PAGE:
It takes courage to play Minecraft. Unlike many games, it isn’t obvious what to do or how to do it. In today’s information economy, playing means also spending many hours watching videos and reading forums in order to perfect that in-game build.
I takes more courage for a kid to ask a parent for help — especially if they are not geek-empowered parents. A parent who tries to help is a power-up for their relationship. Kids do better when adults help them – and the key word there is help. Mum is trying to install mod-loader, Dad is watching a video on Forge and my brother has port-forwarded a computer so we can run a server.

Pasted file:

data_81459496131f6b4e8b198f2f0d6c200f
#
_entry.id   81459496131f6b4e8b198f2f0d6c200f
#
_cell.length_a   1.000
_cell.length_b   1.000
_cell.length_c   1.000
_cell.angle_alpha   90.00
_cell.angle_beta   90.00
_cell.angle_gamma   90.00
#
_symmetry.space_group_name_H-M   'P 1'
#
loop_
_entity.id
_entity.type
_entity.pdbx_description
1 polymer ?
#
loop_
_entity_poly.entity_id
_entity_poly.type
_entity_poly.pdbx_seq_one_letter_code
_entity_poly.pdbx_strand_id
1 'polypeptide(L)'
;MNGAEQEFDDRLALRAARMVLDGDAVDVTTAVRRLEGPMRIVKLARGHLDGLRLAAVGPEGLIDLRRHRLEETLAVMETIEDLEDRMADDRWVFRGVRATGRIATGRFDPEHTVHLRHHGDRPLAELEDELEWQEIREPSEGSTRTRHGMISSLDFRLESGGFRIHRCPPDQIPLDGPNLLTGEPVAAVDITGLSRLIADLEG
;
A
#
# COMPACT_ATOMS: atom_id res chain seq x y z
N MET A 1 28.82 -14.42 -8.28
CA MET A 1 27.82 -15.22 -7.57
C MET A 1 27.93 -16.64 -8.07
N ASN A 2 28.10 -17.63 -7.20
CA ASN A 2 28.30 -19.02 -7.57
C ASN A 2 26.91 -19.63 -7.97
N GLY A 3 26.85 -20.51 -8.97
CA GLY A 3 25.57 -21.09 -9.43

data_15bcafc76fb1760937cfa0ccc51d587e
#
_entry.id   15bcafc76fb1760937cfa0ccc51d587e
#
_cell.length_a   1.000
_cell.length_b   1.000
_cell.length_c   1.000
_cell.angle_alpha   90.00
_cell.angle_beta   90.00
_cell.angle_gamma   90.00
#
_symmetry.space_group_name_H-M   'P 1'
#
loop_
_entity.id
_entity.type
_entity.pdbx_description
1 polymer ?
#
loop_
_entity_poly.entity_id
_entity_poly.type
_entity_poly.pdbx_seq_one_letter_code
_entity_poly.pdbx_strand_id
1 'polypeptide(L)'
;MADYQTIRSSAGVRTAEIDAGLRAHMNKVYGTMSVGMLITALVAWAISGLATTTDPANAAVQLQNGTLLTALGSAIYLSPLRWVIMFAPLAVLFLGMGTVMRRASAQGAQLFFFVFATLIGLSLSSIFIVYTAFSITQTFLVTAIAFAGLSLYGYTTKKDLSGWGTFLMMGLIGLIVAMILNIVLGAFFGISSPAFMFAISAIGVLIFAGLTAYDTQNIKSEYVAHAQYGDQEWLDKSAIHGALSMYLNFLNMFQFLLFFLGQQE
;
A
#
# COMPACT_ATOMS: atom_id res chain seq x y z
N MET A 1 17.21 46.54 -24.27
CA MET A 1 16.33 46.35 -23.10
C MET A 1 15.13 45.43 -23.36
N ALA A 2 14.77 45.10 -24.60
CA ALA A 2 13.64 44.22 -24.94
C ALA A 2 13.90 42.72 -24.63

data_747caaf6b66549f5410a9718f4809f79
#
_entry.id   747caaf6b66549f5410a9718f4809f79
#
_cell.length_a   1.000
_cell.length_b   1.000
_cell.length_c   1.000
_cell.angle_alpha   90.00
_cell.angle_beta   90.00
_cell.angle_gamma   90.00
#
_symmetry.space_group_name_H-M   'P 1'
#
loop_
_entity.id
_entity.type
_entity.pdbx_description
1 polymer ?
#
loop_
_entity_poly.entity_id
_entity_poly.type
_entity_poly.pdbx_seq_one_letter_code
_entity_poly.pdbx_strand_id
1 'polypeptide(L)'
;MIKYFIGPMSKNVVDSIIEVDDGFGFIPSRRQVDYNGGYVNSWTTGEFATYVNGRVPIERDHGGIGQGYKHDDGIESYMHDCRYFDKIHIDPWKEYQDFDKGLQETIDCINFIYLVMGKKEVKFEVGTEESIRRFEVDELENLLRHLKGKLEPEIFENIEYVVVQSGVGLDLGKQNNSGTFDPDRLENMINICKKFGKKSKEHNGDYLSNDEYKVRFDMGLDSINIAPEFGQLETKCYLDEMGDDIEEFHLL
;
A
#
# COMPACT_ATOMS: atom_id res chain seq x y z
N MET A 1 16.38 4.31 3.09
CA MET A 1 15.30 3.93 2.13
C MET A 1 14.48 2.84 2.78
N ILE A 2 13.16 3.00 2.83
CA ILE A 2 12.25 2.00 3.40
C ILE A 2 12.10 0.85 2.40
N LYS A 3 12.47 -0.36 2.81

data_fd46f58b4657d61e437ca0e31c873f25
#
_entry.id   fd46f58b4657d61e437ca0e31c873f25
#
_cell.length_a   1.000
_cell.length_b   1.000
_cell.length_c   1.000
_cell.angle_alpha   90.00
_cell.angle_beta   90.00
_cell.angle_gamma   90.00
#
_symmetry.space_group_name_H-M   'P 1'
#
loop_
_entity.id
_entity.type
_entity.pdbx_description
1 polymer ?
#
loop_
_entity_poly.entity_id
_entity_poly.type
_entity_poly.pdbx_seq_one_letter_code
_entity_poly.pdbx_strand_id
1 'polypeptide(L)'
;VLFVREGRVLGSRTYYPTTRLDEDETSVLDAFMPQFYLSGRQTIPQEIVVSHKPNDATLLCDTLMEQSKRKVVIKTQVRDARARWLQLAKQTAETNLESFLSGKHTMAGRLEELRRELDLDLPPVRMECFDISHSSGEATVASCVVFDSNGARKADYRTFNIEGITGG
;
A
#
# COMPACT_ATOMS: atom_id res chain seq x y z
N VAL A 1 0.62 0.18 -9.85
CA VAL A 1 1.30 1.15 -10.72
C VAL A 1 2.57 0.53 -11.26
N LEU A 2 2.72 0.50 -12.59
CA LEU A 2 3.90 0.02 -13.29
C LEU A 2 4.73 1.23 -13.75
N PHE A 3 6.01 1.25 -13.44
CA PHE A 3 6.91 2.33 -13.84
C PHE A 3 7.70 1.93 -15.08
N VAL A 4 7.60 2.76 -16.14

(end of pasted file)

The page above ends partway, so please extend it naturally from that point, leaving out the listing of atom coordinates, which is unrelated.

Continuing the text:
No one is going to teach a family how to do this, there are no classes or qualifications. It’s a prime example of why parent’s can’t assume ‘school’ will prepare kids for a media-life at all.
Many schools make kids the subject of learning: force them to make wikis; blogs and so on. It’s a great way for teachers to stay in-charge. But If parents want to see their kids learning power [and not rely on vague standardised reporting] get involved with their Minecraft world.
Yes it takes parent courage when your friends say “you’re playing Minecraft? OMG, why?” … reply with “I’m supporting my kid by unleashing their imagination”. There nothing embarrassing about having a kid who’s an engineer and artist.